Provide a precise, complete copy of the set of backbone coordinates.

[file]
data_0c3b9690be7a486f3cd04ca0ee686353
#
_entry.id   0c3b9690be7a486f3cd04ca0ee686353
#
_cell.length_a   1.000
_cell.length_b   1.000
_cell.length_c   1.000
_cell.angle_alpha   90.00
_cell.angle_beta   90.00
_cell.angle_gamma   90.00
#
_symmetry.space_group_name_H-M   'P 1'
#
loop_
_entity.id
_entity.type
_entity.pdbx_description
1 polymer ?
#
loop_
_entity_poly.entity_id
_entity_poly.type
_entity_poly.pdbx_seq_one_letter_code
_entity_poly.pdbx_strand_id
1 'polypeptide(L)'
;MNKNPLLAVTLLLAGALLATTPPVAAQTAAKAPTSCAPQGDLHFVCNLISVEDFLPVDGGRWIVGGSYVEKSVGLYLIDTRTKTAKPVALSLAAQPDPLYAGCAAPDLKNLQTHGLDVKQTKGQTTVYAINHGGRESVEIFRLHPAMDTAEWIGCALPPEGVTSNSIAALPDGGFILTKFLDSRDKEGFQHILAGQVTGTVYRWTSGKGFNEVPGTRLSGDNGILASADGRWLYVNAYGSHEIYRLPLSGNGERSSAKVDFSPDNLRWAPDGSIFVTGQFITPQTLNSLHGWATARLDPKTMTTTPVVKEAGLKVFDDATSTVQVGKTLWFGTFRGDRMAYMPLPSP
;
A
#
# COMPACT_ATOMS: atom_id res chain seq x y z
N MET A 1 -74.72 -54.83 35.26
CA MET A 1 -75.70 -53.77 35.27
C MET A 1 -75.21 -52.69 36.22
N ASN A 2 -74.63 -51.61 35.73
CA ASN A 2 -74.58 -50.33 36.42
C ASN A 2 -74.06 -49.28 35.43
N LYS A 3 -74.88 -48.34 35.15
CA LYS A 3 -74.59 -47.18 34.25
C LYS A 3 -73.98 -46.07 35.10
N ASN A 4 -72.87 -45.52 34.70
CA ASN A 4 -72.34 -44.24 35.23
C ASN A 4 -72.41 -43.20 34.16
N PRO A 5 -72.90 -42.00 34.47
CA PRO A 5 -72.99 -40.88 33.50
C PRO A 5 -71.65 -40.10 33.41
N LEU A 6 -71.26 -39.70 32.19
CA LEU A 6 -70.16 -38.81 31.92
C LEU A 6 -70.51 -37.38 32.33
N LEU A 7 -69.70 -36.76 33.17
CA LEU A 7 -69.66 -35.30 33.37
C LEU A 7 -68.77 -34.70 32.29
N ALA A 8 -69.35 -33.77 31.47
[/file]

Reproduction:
data_0c3b9690be7a486f3cd04ca0ee686353
#
_entry.id   0c3b9690be7a486f3cd04ca0ee686353
#
_cell.length_a   1.000
_cell.length_b   1.000
_cell.length_c   1.000
_cell.angle_alpha   90.00
_cell.angle_beta   90.00
_cell.angle_gamma   90.00
#
_symmetry.space_group_name_H-M   'P 1'
#
loop_
_entity.id
_entity.type
_entity.pdbx_description
1 polymer ?
#
loop_
_entity_poly.entity_id
_entity_poly.type
_entity_poly.pdbx_seq_one_letter_code
_entity_poly.pdbx_strand_id
1 'polypeptide(L)'
;MNKNPLLAVTLLLAGALLATTPPVAAQTAAKAPTSCAPQGDLHFVCNLISVEDFLPVDGGRWIVGGSYVEKSVGLYLIDTRTKTAKPVALSLAAQPDPLYAGCAAPDLKNLQTHGLDVKQTKGQTTVYAINHGGRESVEIFRLHPAMDTAEWIGCALPPEGVTSNSIAALPDGGFILTKFLDSRDKEGFQHILAGQVTGTVYRWTSGKGFNEVPGTRLSGDNGILASADGRWLYVNAYGSHEIYRLPLSGNGERSSAKVDFSPDNLRWAPDGSIFVTGQFITPQTLNSLHGWATARLDPKTMTTTPVVKEAGLKVFDDATSTVQVGKTLWFGTFRGDRMAYMPLPSP
;
A
#
# COMPACT_ATOMS: atom_id res chain seq x y z
N MET A 1 -74.72 -54.83 35.26
CA MET A 1 -75.70 -53.77 35.27
C MET A 1 -75.21 -52.69 36.22
N ASN A 2 -74.63 -51.61 35.73
CA ASN A 2 -74.58 -50.33 36.42
C ASN A 2 -74.06 -49.28 35.43
N LYS A 3 -74.88 -48.34 35.15
CA LYS A 3 -74.59 -47.18 34.25
C LYS A 3 -73.98 -46.07 35.10
N ASN A 4 -72.87 -45.52 34.70
CA ASN A 4 -72.34 -44.24 35.23
C ASN A 4 -72.41 -43.20 34.16
N PRO A 5 -72.90 -42.00 34.47
CA PRO A 5 -72.99 -40.88 33.50
C PRO A 5 -71.65 -40.10 33.41
N LEU A 6 -71.26 -39.70 32.19
CA LEU A 6 -70.16 -38.81 31.92
C LEU A 6 -70.51 -37.38 32.33
N LEU A 7 -69.70 -36.76 33.17
CA LEU A 7 -69.66 -35.30 33.37
C LEU A 7 -68.77 -34.70 32.29
N ALA A 8 -69.35 -33.77 31.47